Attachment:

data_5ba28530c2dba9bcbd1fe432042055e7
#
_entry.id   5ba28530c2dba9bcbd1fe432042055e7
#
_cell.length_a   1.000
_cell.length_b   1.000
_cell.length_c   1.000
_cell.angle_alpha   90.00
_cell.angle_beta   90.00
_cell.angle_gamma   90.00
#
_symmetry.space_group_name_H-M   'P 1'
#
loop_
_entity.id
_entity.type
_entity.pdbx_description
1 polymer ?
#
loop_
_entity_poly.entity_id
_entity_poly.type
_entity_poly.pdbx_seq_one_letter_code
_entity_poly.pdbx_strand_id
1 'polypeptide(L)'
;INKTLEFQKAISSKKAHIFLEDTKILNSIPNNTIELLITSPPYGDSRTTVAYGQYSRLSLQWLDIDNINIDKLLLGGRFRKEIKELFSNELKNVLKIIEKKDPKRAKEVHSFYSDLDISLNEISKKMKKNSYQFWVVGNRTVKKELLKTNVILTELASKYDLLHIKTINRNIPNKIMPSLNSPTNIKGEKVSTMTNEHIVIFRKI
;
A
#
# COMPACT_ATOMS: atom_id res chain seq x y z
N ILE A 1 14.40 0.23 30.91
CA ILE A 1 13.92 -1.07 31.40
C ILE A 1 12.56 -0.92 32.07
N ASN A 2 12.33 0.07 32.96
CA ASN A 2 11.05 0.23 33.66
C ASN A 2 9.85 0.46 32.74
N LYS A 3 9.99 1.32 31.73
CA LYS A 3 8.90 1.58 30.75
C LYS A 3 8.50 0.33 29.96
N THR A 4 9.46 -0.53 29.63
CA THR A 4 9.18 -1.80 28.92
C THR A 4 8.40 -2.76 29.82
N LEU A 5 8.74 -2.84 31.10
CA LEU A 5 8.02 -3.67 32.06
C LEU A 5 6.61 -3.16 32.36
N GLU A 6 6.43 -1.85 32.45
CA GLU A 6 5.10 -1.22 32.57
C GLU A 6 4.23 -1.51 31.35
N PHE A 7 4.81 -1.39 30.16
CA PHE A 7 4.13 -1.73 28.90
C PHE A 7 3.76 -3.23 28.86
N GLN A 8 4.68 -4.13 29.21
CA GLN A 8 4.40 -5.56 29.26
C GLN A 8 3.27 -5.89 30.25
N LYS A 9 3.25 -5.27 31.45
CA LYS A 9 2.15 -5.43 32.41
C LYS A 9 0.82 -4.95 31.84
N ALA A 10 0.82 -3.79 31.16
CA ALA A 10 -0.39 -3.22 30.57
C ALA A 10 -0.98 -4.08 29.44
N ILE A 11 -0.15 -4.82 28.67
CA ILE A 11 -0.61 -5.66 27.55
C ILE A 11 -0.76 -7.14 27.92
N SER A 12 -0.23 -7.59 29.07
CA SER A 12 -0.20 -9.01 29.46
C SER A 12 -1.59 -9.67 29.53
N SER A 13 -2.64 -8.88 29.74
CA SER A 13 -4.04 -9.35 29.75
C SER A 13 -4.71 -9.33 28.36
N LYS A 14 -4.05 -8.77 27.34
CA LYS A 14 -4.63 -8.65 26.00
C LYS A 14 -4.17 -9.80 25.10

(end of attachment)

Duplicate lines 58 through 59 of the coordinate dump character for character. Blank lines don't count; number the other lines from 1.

N ALA A 10 0.82 -3.79 31.16
CA ALA A 10 -0.39 -3.22 30.57